Gov. Jerry Brown was specific about his goals when he called two special legislative sessions.
Lawmakers, he said, should bring him new plans for financing public healthcare and road repairs, problems that have festered for years.
But he could get much more than he bargained for as lawmakers from both parties seize an opportunity to push a raft of tangential and even unrelated measures. Some would not provide a single dollar toward the governor’s objectives of filling potholes and boosting money for healthcare programs.
On Tuesday, backers reintroduced a stalled proposal to let doctors help terminally ill patients end their own lives by prescribing lethal doses of drugs. Other lawmakers are trying to raise the smoking age from 18 to 21 and rein in the use of electronic cigarettes — measures that did not fly in the regular legislative session.
Some want to squeeze in an expansion of mass transit, funded with a higher tax on diesel fuel. One legislator introduced a bill intended to open a specific lane on a bridge in his district. Another tapped a controversy involving Planned Parenthood to propose a ban on the sale of fetal tissue for research purposes.
Special sessions are a tool for governors to focus lawmakers’ attention on specific issues. But they can also offer a way to bypass committees that have blocked proposals, or threatened to do so.
The governor’s office criticized the reintroduction of the aid-in-dying bill, saying that the issue merits careful consideration but should not be part of the special session.
The proposal met with resistance in the Assembly health committee earlier this year. But the committee for the special session doesn’t include 10 members of the regular panel, and among the absent are three who opposed the measure.
Assemblywoman Susan Eggman (D-Stockton), the bill’s primary author, defended the decision to bring the issue into the special session on healthcare financing.
“It’s about making healthcare work better,” she said. “Healthcare is about providing care, but it’s also about providing relief at the end of life.”
A spokesman for Eggman said she would push ahead with the bill despite the governor’s concerns.
Opponents of the emotionally laden bill decried the move as a heavy-handed attempt to force through a measure that couldn't succeed through regular channels.
“It is particularly troubling that ... proponents are linking this bill with healthcare financing,” said a statement from Californians Against Assisted Suicide.
“That should be truly frightening to those on Medi-Cal and subsidized healthcare, who quite logically fear a system where prescribing suicide pills could be elevated to a treatment option,” the statement said.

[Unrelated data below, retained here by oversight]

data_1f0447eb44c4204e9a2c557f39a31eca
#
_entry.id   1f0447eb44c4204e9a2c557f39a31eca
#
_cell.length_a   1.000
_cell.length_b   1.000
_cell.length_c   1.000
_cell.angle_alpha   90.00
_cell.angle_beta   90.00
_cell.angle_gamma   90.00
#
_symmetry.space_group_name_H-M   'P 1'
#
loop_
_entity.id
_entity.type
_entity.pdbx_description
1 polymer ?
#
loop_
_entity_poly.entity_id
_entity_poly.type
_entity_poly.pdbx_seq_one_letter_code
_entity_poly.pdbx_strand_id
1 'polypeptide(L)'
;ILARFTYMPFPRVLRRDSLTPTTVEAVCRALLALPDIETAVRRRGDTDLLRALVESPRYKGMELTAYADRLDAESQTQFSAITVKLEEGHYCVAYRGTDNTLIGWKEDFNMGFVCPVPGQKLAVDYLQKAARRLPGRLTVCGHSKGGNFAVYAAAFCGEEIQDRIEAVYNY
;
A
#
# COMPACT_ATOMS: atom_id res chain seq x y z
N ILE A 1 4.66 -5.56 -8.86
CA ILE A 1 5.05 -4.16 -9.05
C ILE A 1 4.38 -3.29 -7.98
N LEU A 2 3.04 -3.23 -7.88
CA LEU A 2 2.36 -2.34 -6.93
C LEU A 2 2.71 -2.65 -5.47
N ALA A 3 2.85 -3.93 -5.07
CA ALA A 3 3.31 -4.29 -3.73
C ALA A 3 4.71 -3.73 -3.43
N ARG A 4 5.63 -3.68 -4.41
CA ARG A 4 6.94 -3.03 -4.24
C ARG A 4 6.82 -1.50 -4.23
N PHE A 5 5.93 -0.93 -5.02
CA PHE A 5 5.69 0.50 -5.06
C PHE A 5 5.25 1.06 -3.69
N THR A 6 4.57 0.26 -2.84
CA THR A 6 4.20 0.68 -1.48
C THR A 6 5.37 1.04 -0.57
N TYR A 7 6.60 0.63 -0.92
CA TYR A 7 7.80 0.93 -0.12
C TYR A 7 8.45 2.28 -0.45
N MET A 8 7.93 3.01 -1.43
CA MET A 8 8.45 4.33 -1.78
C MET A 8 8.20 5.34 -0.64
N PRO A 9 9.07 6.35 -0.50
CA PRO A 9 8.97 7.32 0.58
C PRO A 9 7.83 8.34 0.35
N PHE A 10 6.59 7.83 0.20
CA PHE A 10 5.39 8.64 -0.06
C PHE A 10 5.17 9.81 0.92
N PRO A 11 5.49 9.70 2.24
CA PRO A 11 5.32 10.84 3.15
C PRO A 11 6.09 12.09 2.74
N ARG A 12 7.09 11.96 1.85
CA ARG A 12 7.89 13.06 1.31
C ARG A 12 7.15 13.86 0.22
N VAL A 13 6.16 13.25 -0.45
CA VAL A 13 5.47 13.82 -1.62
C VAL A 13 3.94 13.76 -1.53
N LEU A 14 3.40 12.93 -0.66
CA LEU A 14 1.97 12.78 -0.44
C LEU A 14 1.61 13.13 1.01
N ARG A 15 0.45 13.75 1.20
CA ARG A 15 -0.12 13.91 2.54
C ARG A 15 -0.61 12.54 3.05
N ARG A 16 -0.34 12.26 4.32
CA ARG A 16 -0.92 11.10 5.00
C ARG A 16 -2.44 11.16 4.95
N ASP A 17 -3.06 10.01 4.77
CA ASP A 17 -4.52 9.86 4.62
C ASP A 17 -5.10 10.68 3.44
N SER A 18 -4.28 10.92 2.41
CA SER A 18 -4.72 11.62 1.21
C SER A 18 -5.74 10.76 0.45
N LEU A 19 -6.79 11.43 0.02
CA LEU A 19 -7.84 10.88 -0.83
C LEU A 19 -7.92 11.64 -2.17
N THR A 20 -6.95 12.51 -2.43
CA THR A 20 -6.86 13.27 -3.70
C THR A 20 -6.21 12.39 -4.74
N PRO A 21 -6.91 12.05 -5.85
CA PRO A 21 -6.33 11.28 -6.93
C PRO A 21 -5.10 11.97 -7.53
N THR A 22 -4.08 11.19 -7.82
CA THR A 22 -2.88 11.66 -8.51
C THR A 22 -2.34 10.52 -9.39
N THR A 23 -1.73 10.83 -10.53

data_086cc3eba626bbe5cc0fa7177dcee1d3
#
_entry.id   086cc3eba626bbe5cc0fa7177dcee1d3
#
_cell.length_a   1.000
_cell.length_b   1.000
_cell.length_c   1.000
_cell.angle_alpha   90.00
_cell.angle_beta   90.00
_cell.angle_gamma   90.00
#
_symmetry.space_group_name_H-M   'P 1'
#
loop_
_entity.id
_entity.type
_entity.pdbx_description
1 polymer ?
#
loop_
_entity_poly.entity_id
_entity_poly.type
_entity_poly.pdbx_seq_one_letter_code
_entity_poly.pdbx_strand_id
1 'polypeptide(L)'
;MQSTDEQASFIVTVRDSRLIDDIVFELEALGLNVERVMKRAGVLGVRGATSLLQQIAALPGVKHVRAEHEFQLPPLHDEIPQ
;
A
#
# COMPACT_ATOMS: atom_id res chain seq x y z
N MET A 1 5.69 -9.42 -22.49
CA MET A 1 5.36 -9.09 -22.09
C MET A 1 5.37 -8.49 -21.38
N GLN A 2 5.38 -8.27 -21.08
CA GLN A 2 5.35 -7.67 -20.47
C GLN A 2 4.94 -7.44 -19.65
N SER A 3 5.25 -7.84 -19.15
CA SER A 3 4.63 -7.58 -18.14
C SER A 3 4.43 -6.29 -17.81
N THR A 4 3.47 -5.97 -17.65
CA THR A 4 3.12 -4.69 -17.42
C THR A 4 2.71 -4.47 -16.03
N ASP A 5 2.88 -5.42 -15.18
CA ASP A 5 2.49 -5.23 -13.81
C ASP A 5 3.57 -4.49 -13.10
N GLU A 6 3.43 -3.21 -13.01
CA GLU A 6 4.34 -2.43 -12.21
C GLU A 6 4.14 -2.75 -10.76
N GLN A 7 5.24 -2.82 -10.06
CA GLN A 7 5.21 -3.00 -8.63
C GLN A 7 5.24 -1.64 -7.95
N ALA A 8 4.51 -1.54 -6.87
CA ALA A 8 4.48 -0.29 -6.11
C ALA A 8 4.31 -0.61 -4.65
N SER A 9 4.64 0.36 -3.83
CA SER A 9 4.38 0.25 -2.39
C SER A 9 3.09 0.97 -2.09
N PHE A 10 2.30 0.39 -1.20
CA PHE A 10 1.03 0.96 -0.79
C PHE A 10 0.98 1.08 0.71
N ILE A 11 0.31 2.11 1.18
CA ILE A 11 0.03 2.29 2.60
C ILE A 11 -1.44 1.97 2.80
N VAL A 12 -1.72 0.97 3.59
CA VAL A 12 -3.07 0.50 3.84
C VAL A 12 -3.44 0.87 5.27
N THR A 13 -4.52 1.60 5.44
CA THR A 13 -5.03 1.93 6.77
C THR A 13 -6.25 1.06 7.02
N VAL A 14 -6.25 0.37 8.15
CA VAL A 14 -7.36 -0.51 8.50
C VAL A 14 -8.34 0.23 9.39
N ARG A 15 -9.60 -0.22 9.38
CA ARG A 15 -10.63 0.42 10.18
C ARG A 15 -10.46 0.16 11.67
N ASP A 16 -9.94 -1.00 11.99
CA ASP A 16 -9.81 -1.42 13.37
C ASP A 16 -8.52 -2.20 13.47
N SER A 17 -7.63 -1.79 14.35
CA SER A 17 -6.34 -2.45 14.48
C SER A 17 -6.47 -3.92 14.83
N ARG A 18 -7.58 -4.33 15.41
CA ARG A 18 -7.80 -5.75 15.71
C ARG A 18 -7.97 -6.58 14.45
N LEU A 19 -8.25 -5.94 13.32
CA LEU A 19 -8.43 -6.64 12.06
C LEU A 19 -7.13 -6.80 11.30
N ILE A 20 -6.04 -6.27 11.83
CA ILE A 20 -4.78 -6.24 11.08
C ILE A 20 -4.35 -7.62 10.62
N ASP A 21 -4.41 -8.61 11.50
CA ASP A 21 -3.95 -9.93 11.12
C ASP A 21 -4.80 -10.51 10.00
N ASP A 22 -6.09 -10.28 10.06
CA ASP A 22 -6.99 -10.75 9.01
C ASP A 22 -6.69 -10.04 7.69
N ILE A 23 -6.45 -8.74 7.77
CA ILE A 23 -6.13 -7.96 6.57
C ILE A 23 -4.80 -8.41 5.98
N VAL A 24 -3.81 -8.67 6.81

The assisted suicide bill isn’t the only one making a comeback. So are proposals to tighten restrictions on tobacco and ban e-cigarettes in places where smoking is prohibited.
Unlike a bill that would increase the tax on a pack of cigarettes by $2, those measures would not produce new money for public healthcare programs. But supporters said they are appropriate in the special session because limits on smoking would reduce healthcare costs.
“The package of tobacco-control measures we have introduced will reduce smoking and that will have a very large and rapid impact on health care costs,” said Sen. Ed Hernandez (D-West Covina), author of the measure to raise the smoking age to 21.
When it comes to transportation, Brown wants a plan for fixing up dilapidated highways, roads and bridges. The state faces $59 billion in maintenance needs and local governments say they need an additional $78 billion.
But some lawmakers want to use the opportunity to find more revenue for mass transit. Their measure would triple the sales tax on diesel fuel, producing an estimated $300 million.
Sen. Benjamin Allen (D-Santa Monica) said getting more Californians into buses and trains could help reduce road wear and tear.
“To talk about transportation infrastructure without talking about transit would be a mistake,” he said.
Assemblyman Marc Levine (D-San Rafael) has a much more specific proposal — one that would require state officials to open a third lane on a Bay Area bridge. The lane is currently reserved for emergency responders or drivers who break down while crossing from San Rafael to Richmond, and Levine said that causes traffic backups in Marin County.
Bob Haus, a spokesman for Caltrans, said it’s not so simple. A road connecting to the bridge would also have to be widened and a detailed environmental review would be required because the project is adjacent to San Francisco Bay.
Asked why his bill should be included in the special session, Levine cited language in the governor’s order calling for legislation that could “expedite project delivery.”
“When they are talking about billions of dollars for infrastructure, I’d like them to say publicly why they can’t get this open in a more timely manner,” he said.